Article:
Albrecht challenges the referee's conclusions that his false or misleading statements violated Rules.3 and 4.1. Albrecht invokes a comment to Rule.314 and the text of Rule.1, both of which refer to a lawyer “representing a client.” Because Albrecht was not representing a client when he made the statements, we agree that he did not violate Rules.3 or 4.1.

E.

Therefore, we conclude that Albrecht violated Minn. R. Prof. Conduct.8(j), 1.15(a), 5.5(a), 8.1, and 8.4(c) and (d) and Rule25, RLPR, but that he did not violate Minn. R. Prof. Conduct3.3(a)(1) or 4.1.

II.

We are the “sole arbiter” of the discipline to be imposed for professional misconduct by Minnesota lawyers. In re Singer, 541 N.W.2d 313, 315 (Minn.1996). We discipline lawyers to deter future misconduct, by other lawyers as well as those subject to the discipline, and to protect the public and the judicial system. E.g., Albrecht V, 779 N.W.2d at 540. We determine the appropriate discipline to impose by considering four factors: “1)nature of the misconduct, 2)cumulative weight of the violations of the rules of professional conduct, 3)harm to the public, and 4)the harm to the legal profession.” Singer, 541 N.W.2d at 316. We also consider both the discipline we have imposed in similar cases and the aggravating and mitigating factors that distinguish a particular case. Albrecht V, 779 N.W.2d at 540.

Albrecht's misconduct was both serious and weighty. Albrecht had sexual relations with a client over an extended period of time and pressured her for sex whenever she sought legal advice, practiced law while suspended, received and retained payment for legal services while suspended without informing his supervising attorney, lied to the Director about receiving that payment, lied to or misled the Director about taking the bankruptcy exam, and lied to or misled the referee and the Director about his availability to participate in disciplinary proceedings.

Of particular concern is that this misconduct resembled, in part, misconduct for which Albrecht has previously been disciplined. Specifically, Albrecht has been disciplined for failing to properly deposit funds, making false and misleading statements, failing to cooperate with the Director's investigations, and practicing law while suspended. Such recurrent violations mark a pattern of violations and show that Albrecht has failed to learn from past discipline. See, e.g., Albrecht V, 779 N.W.2d at 541. We also consider misconduct that includes multiple rule violations and persists over time more serious than “single isolated incident[s]” or “brief lapse[s] in judgment.” In re Wentzel, 711 N.W.2d 516, 521 (Minn.2006). Albrecht's misconduct comprised four distinct episodes, each including multiple violations and lasting several years, months, or days, and was in no way isolated or brief.

We next consider the harm that Albrecht caused. At the outset, we emphatically reject Albrecht's assertion that he could not have harmed K.A. because the referee found that their sexual relationship began as “consensual.” The lawyer-client relationship is “almost always unequal” and can be “unfair[ly] exploit [ed]” in a sexual relationship, regardless of how the relationship began. Minn. R. Prof. Conduct.8 cmt. Indeed, Albrecht's behavior in this case—including pressuring his client for sexual favors every time she sought to discuss legal matters after she told him she no longer wished to engage in sexual activity—exemplifies the very inequality and exploitation of the lawyer's role that Rule.8(j) prohibits.

Albrecht's misconduct also harmed Li, who received a public reprimand for her failure to supervise Albrecht, see In re Li, 842 N.W.2d 2 (Minn.2014) (order). We also take into account the harm that Albrecht caused to the public and the legal profession in general. See, e.g., Albrecht V, 779 N.W.2d at 541–42. Practicing law while suspended “harm[s] the legal profession and do[es] not represent the virtues that the public has the right to expect of lawyers.” In re Grigsby, 815 N.W.2d 836, 846 (Minn.2012). That Albrecht practiced law while suspended deliberately violated our suspension order. See In re Jorissen, 391 N.W.2d 822, 826 (Minn.1986). Finally, Albrecht's multiple lies, like all dishonesty by lawyers, violated the public's right to trust in the integrity of the legal profession and therefore were “misconduct of the highest order,” which “warrants severe discipline.” In re Ruffenach, 486 N.W.2d 387, 391 (Minn.1992).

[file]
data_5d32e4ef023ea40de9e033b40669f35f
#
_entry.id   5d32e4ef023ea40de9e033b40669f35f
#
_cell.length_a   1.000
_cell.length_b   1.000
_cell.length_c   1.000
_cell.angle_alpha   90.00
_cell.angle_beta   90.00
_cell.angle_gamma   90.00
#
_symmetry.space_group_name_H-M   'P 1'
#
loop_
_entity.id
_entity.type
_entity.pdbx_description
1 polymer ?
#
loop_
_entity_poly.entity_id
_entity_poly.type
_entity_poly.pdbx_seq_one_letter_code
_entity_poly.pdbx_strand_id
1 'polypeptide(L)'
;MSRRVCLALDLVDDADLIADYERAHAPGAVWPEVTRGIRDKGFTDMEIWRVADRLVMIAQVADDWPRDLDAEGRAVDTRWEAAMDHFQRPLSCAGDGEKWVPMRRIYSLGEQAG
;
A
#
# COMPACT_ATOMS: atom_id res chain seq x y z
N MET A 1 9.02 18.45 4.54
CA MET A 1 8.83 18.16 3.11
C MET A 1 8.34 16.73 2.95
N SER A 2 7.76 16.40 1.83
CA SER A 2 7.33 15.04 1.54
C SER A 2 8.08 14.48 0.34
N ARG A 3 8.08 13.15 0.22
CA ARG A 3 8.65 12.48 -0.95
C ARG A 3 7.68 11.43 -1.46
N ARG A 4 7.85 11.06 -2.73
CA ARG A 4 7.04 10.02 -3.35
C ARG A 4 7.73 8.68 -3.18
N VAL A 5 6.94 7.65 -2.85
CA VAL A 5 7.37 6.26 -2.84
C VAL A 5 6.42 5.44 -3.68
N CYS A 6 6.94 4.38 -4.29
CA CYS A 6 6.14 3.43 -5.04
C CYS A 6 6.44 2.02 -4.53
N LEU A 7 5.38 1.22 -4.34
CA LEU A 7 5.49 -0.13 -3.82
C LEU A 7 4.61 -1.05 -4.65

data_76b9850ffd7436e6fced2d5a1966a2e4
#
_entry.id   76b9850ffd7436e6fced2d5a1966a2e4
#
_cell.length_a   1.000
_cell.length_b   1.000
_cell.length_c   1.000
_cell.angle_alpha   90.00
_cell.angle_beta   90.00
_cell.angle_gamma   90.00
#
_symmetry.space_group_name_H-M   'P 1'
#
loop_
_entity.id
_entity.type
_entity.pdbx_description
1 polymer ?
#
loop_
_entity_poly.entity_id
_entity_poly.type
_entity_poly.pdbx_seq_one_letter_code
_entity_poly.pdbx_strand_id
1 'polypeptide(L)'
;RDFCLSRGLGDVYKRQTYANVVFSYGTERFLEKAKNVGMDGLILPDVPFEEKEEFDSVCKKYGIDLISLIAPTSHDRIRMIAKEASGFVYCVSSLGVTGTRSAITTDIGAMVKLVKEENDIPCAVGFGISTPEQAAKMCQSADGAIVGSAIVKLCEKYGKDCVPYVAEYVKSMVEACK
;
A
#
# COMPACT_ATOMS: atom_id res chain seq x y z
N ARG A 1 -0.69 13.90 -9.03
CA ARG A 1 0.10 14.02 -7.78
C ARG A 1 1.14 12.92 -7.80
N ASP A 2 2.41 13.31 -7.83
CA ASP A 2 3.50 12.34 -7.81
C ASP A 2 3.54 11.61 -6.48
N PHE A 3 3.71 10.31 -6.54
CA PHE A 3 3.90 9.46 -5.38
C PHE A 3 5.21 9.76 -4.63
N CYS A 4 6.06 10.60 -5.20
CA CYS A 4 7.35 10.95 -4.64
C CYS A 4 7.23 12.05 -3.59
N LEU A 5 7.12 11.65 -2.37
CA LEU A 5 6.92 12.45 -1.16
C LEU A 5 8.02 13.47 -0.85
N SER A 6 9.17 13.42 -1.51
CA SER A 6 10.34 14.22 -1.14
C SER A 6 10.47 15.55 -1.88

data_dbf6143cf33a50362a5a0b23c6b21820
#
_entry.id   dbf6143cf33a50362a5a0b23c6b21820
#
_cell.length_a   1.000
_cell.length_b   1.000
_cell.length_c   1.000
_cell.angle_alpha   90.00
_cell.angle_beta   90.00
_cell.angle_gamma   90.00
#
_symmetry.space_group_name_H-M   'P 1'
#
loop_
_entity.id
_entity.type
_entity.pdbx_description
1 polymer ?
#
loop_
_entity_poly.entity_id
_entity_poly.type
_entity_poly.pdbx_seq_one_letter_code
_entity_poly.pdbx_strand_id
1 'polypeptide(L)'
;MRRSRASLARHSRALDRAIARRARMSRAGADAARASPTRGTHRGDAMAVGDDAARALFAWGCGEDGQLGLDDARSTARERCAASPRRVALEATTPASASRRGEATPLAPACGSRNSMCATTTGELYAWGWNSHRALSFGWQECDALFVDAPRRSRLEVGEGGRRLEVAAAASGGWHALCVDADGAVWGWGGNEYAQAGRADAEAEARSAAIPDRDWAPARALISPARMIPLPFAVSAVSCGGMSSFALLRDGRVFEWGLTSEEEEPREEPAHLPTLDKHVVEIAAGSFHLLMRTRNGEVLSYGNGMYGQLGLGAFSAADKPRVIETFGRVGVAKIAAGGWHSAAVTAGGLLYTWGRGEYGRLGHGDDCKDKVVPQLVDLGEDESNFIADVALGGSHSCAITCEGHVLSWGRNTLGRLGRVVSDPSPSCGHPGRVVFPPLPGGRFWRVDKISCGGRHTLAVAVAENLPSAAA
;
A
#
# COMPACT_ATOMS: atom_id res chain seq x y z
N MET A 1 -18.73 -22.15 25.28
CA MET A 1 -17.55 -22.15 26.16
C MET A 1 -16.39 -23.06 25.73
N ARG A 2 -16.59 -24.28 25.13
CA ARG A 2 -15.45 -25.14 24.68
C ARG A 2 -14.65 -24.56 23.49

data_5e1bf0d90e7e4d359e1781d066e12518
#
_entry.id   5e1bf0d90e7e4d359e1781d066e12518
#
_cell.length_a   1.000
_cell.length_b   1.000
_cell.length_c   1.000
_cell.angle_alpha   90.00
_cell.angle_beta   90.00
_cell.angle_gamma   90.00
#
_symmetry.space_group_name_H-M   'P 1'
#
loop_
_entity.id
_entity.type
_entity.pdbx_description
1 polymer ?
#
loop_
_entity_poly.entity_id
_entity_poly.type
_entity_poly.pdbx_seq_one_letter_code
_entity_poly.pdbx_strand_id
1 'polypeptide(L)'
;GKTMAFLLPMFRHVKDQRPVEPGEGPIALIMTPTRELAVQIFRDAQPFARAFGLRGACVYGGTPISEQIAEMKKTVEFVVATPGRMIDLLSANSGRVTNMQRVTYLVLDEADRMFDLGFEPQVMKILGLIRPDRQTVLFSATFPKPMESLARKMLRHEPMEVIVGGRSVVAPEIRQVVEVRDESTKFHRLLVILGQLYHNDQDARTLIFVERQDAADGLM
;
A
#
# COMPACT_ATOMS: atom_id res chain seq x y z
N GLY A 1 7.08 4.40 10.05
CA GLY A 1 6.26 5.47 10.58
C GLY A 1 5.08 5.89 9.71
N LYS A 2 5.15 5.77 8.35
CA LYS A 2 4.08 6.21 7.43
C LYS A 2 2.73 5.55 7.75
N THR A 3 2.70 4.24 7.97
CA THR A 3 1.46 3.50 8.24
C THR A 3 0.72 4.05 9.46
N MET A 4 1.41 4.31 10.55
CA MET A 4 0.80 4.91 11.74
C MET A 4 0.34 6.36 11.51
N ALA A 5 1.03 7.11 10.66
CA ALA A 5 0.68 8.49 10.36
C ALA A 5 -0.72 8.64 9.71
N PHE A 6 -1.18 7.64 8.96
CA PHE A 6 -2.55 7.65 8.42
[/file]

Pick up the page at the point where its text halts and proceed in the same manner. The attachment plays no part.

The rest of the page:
When determining the discipline to impose for a lawyer's misconduct, we generally refer to what we have done in similar cases. Albrecht V, 779 N.W.2d at 540. The variety of Albrecht's misconduct and the extent of his disciplinary history are unusual and make direct comparisons difficult. We have disbarred lawyers for less than what Albrecht has done. See, e.g., In re Ray, 610 N.W.2d 342, 346–47 (Minn.2000) (disbarring a lawyer for repeatedly practicing law while suspended); Jorissen, 391 N.W.2d at 825–26 (disbarring a lawyer who implicitly represented himself as a lawyer while suspended and then claimed to have been acting as a paralegal or law clerk).

We also look for circumstances that mitigate or aggravate the lawyer's misconduct. Albrecht V, 779 N.W.2d at 540. Here, the referee found no mitigating factors and several aggravating factors.15 In particular, the referee found that Albrecht failed to establish the five elements necessary for mitigation based on a psychological disorder. See In re Weyhrich, 339 N.W.2d 274, 279 (Minn.1983). Albrecht argues that he can receive mitigation without proving the Weyhrich factors. He cannot. See In re Mayne, 783 N.W.2d 153, 161 (Minn.2010) (allowing mitigation for a psychological disorder without proving the Weyhrich factors only if the lawyer's misconduct was unintentional or passive).

The referee also found that Albrecht's misconduct was aggravated by his extensive history of misconduct and discipline, his history of substantially similar misconduct, the fact that his misconduct occurred while he was suspended, his pattern of dishonest conduct, his lack of remorse and failure to assure the referee that the misconduct would not recur, and his failure to cooperate with the Director's investigation. Albrecht challenges the referee's legal conclusion regarding the final aggravating factor, noncooperation. The referee found noncooperation based on Albrecht's misleading statements about the bankruptcy exam, and Albrecht argues that the referee thereby improperly “double counted” those statements. Albrecht is correct.16 In re O'Brien, 809 N.W.2d 463, 466 n .9 (Minn.2012).